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Who changes their Gradation settings when using Olympus cameras?

Discussion in 'Olympus Cameras' started by hobbes266, Feb 9, 2015.

  1. hobbes266

    hobbes266 Mu-43 Regular

    May 19, 2014
    Gold Coast, Australia
    I was curious if Gradation was changing the tone curve of the jpg, and so applying some special Olympus recipe. Or whether it was just changing the exposure triangle to make an image high or low key, and so its results were no different than if you had decided to expose with more or less light yourself (e.g. increase or decrease the shutter speed).

    From some reading online, it appears to be the former, is that correct?

    For jpg shooters (or Raw + Jpg like me, who likes to use the Jpg for most cases but have the Raw as a backup for working on the best images), it would seem fairly important to utilize the Gradation setting and know it well. Yet I have hardly used it at all.

    Everyone seems to agree that leaving it on Normal is best for general shooting, particularly normal outdoor light. But are people changing it when they want a certain look, or is everyone ignoring it? It seems like changing it would make the output a bit of a lottery, unless you were well experienced with it. But if you wanted, say, a low key image as part of street shooting, it is best to play with the Gradation, or just leave it on Normal and expose low key yourself using perhaps spot metering or exposure compensation?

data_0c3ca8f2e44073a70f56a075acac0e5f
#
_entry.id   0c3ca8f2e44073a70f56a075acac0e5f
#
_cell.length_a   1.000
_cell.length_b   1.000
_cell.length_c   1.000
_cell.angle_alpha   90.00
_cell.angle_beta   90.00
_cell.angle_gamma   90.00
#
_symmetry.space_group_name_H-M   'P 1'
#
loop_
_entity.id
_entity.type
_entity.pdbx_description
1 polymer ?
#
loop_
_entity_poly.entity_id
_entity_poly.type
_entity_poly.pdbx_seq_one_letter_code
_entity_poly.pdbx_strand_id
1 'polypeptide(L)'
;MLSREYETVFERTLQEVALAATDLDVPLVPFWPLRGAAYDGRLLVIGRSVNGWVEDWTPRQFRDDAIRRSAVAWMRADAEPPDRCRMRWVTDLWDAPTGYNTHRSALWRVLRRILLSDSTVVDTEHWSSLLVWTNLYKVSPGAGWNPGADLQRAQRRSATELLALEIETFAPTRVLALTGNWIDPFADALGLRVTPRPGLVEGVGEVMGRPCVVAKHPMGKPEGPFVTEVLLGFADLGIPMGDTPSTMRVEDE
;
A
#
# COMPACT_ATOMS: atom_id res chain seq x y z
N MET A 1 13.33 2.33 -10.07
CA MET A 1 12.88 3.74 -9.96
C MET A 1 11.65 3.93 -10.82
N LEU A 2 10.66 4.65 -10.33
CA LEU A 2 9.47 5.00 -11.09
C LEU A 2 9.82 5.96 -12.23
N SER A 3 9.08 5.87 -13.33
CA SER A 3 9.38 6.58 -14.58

It also seems you can't change Gradation later in camera when making jpg's from Raws, is that correct? It would be useful if you could. I don't know why Olympus lets you change some variables but not others when editing Raw images in camera.

    Thanks for your input.
  2. It's definitely applying custom curves to the image. You can check the tonal response on the DPReview full review. AFAIK the only thing that can change the gradation type afterwards is OV3.
  3. stuntman

    stuntman M43 FOR THIRDS 4 EVER

    Jul 6, 2011
    After reading all the threads from day one. I have always set my cameras to "normal" versus "auto". I just correct in RAW myself. To me the auto mode the images don't look right. Maybe the new image processors are better but, I stick to "normal" mode.
  4. b_rubenstein

    b_rubenstein Mu-43 All-Pro

    Mar 20, 2012
    Melbourne, FL
    For large dynamic range scenes, I'll set gradation to Auto. It drops the exposure a bit to preserve highlights and brings up the shadows. I don't use the in camera curves adjustments: too fiddly to use out in the field.
  5. Jonathan F/2

    Jonathan F/2 Mu-43 Hall of Famer

    Aug 10, 2011
    Los Angeles, USA
    If I'm shooting in high contrast areas I use auto, normal for controlled lighting situations and low if I'm shooting neutral light like on a cloudy day.
  6. klee

    klee Mu-43 Veteran

    Mar 20, 2013
    Houston, TX
    I think you can apply the current gradation setting to your RAW when you perform a RAW edit in body.
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